How Skin Care Needs Change as You Age

November 13, 2018

Happy senior woman using skin care products

At every stage of life, your skin needs care that is specifically tailored to the intrinsic changes that occur throughout the years. Aging skin produces less collagen and elastin, is thinner and more fragile, and produces fewer oils leading to dry skin. In order to keep a healthy, youthful appearance as long as possible, you should be aware of changes to the skin at each life stage. It’s not always possible to reverse the signs of aging, but with proper skin care, you can slow the aging process and look your best for longer.

Skin Care in Your 20s

In your 20s, you have plenty of healthy collagen and elastin to maintain a youthful glow, but you will begin producing less collagen at this point. About 1% less collagen is produced each year beginning in your 20s. In the mid 20s, you’ll also begin to see slower shedding of skin cells, which can lead to uneven skin tone, and some people begin to see wrinkles in the skin.

Skin Health Difficulties

  • For most people, hormone levels that cause acne have started to even out, but acne can still be a problem for many adults in their 20s. This can be especially true for women as hormonal fluctuations throughout their menstrual cycle or pregnancy can lead to increased oil production.
  • Slower skin cell turnover can also present challenges. You may begin to see dry patches or flaky areas of skin.
  • As new skin cells are produced less frequently and collagen and elastin diminish, fine lines may begin to appear.

How to Care for Skin

The keys to skin care in the 20s are protection and moisturization. Exposure to natural or artificial UV rays at this stage of life causes many of the wrinkles, pigmentation irregularities, and other signs of aging that appear in your 30s and 40s. Some important skin care basics include:

  • Sun protection – exposure to UV rays leads to 90% of the symptoms associated with skin aging. You should wear a broad-spectrum sunscreen anytime your skin will be exposed to sunlight. You should also avoid direct sunlight during peak times whenever possible.
  • Moisturizing – keep your skin cells plump and hydrated to maintain a more youthful appearance and prevent dry skin.
  • Cleansing – you should use cleansing products that contain lactic, glycolic, or salicylic acids to increase cell turnover and reduce the appearance of lines in the skin and antioxidants to prevent fine lines from developing into deeper-set wrinkles.

Skin Care in Your 30s

If you took great care of your skin in your 20s, you’ll start to see the benefits in your 30s. If you haven’t been taking great care of your skin, it’s not too late to start taking steps to improve your skin care routine and slow the signs of aging.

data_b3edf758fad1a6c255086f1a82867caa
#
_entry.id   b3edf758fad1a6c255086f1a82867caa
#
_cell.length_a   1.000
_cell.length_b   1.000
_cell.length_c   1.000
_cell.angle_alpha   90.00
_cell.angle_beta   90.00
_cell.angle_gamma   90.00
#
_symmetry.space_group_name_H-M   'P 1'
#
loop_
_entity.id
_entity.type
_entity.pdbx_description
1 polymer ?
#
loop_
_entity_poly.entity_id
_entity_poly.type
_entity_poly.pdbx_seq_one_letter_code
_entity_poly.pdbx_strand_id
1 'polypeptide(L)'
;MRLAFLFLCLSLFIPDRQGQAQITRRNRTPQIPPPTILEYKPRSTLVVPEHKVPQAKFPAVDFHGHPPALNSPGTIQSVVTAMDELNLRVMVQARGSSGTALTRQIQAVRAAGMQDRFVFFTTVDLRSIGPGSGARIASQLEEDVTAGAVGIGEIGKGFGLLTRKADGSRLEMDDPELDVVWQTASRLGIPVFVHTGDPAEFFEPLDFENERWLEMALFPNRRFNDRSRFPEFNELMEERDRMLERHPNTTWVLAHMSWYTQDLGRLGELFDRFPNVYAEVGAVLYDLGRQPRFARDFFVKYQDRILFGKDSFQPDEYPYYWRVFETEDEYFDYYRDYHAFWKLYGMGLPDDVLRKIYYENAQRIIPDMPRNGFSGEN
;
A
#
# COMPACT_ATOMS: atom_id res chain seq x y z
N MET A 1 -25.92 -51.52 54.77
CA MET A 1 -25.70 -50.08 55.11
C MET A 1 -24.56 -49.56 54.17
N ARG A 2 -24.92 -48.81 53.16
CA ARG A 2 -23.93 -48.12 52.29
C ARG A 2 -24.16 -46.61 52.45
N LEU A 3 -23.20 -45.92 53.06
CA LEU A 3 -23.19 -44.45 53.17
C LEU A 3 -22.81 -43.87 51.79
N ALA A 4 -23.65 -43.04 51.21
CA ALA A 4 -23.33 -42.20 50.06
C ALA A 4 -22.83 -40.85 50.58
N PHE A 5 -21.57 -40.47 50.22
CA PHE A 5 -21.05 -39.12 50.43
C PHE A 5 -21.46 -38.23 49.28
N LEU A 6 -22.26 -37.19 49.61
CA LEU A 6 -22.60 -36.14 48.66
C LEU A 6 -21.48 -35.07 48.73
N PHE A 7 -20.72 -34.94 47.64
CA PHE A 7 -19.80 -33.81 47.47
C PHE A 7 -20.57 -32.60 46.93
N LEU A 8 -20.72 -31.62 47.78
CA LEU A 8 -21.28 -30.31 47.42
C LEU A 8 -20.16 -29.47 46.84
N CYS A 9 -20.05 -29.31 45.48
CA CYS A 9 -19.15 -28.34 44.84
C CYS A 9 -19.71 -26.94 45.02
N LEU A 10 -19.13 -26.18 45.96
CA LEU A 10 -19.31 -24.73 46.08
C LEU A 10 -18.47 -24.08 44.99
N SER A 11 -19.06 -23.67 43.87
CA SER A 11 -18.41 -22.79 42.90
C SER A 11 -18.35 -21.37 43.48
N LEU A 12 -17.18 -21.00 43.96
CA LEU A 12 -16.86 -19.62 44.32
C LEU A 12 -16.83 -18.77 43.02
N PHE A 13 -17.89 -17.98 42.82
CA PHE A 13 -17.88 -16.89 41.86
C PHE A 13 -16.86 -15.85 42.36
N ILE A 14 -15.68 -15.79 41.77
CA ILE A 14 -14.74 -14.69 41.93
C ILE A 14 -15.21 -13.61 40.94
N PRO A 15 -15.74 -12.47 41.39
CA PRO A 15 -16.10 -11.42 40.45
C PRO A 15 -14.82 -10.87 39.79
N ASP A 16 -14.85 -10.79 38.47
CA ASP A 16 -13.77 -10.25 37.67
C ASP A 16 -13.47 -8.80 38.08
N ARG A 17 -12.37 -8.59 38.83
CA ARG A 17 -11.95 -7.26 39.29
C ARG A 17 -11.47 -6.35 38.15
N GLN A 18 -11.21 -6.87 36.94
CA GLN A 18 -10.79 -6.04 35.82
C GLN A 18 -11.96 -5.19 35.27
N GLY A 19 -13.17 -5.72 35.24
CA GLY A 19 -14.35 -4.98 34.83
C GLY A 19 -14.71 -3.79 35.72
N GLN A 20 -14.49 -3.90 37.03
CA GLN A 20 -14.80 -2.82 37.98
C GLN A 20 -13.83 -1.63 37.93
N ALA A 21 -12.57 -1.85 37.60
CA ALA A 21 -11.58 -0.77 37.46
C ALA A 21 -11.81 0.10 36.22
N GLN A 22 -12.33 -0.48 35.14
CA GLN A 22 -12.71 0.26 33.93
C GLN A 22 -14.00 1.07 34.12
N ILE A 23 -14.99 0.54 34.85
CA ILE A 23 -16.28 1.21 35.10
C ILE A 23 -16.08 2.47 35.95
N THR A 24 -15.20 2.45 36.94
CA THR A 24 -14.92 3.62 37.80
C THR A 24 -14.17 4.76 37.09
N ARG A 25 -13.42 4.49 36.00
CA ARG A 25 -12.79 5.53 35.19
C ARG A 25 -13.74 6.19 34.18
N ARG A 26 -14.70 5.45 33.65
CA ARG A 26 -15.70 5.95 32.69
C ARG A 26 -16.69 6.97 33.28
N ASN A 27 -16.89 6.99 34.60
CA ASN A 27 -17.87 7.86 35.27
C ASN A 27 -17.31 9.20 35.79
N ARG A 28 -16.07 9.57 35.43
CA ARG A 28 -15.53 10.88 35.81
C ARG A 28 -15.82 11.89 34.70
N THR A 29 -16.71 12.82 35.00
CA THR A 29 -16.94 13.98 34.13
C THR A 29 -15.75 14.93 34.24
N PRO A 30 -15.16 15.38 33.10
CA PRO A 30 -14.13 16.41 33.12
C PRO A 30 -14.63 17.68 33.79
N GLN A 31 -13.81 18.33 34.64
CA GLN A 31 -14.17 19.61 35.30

Skin Health Difficulties

  • The decreased production of collagen and elastin that begins in the 20s continues into the 30s. This leads to changes in the appearance of the skin. Specifically, you will begin to see sagging, drooping, and deflated skin.
  • Kids, adolescents, and adults in their early 20s see complete skin cell turnover every 10 to 20 days. In your 30s, this turnover can take 30 days or longer. This leads to a duller appearance, uneven skin tone, and thickening patches on the skin.
  • Many adults are waiting until their 30s to start their families, and pregnancy can impact the skin in many ways. The most obvious being that hormonal fluctuations change the way your skin produces oils and pigment. Additionally, you are more likely to see stretch marks during pregnancy that do not go away after you give birth.
  • Melasma or hyperpigmentation are patches of dark, discolored skin, usually on the face, that appear in the 30s. These spots occur due to sun exposure, so using sunscreen and avoiding UVA/B rays whenever possible is important. These spots may also appear during pregnancy, but they typically clear up after giving birth.

How to Care for Skin

In your 30s, you should continue applying sunscreen and moisturizing as was recommended for people in their 20s. Additionally, your 30s is the time to start introducing anti-aging products into your skincare routine. Many anti-aging creams and serums contain high levels of antioxidants like vitamin C. This boosts the production of collagen and helps to maintain skin elasticity. As your skin cell turnover rate continues to slow down, you need to use an exfoliating product on a regular basis. This removes dead skin cells that may build up, giving you a healthy, even skin tone.

Skin Care in Your 40s

In your 40s, you’ll see the positive cumulative effects of your skincare routines in your 20s and 30s, but you’ll also start to see the negative accumulation of sun damage in the form of fine lines, wrinkles, hyperpigmentation, and uneven skin tone.

Skin Health Difficulties

  • As is the case in the 20s and 30s, the production of collagen and elastin continues to decrease as does the turnover of skin cells.